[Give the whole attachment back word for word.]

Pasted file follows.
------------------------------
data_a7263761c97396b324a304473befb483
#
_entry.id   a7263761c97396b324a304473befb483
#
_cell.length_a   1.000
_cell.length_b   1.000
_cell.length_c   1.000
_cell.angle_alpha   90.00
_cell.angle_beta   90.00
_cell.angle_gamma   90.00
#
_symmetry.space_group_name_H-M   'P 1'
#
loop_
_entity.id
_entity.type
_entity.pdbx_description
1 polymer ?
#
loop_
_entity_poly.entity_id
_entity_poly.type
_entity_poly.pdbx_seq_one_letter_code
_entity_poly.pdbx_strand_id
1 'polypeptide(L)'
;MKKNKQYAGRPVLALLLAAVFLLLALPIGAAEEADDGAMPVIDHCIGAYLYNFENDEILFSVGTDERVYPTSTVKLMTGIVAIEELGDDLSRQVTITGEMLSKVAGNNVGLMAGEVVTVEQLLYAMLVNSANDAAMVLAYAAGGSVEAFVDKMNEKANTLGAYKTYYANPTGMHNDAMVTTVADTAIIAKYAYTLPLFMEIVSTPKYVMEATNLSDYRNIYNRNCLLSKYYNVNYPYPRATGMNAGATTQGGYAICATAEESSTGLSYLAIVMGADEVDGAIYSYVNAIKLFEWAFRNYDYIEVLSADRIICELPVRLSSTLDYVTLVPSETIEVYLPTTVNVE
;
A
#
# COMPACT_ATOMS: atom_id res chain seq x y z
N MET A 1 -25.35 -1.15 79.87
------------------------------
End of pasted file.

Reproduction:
data_a7263761c97396b324a304473befb483
#
_entry.id   a7263761c97396b324a304473befb483
#
_cell.length_a   1.000
_cell.length_b   1.000
_cell.length_c   1.000
_cell.angle_alpha   90.00
_cell.angle_beta   90.00
_cell.angle_gamma   90.00
#
_symmetry.space_group_name_H-M   'P 1'
#
loop_
_entity.id
_entity.type
_entity.pdbx_description
1 polymer ?
#
loop_
_entity_poly.entity_id
_entity_poly.type
_entity_poly.pdbx_seq_one_letter_code
_entity_poly.pdbx_strand_id
1 'polypeptide(L)'
;MKKNKQYAGRPVLALLLAAVFLLLALPIGAAEEADDGAMPVIDHCIGAYLYNFENDEILFSVGTDERVYPTSTVKLMTGIVAIEELGDDLSRQVTITGEMLSKVAGNNVGLMAGEVVTVEQLLYAMLVNSANDAAMVLAYAAGGSVEAFVDKMNEKANTLGAYKTYYANPTGMHNDAMVTTVADTAIIAKYAYTLPLFMEIVSTPKYVMEATNLSDYRNIYNRNCLLSKYYNVNYPYPRATGMNAGATTQGGYAICATAEESSTGLSYLAIVMGADEVDGAIYSYVNAIKLFEWAFRNYDYIEVLSADRIICELPVRLSSTLDYVTLVPSETIEVYLPTTVNVE
;
A
#
# COMPACT_ATOMS: atom_id res chain seq x y z
N MET A 1 -25.35 -1.15 79.87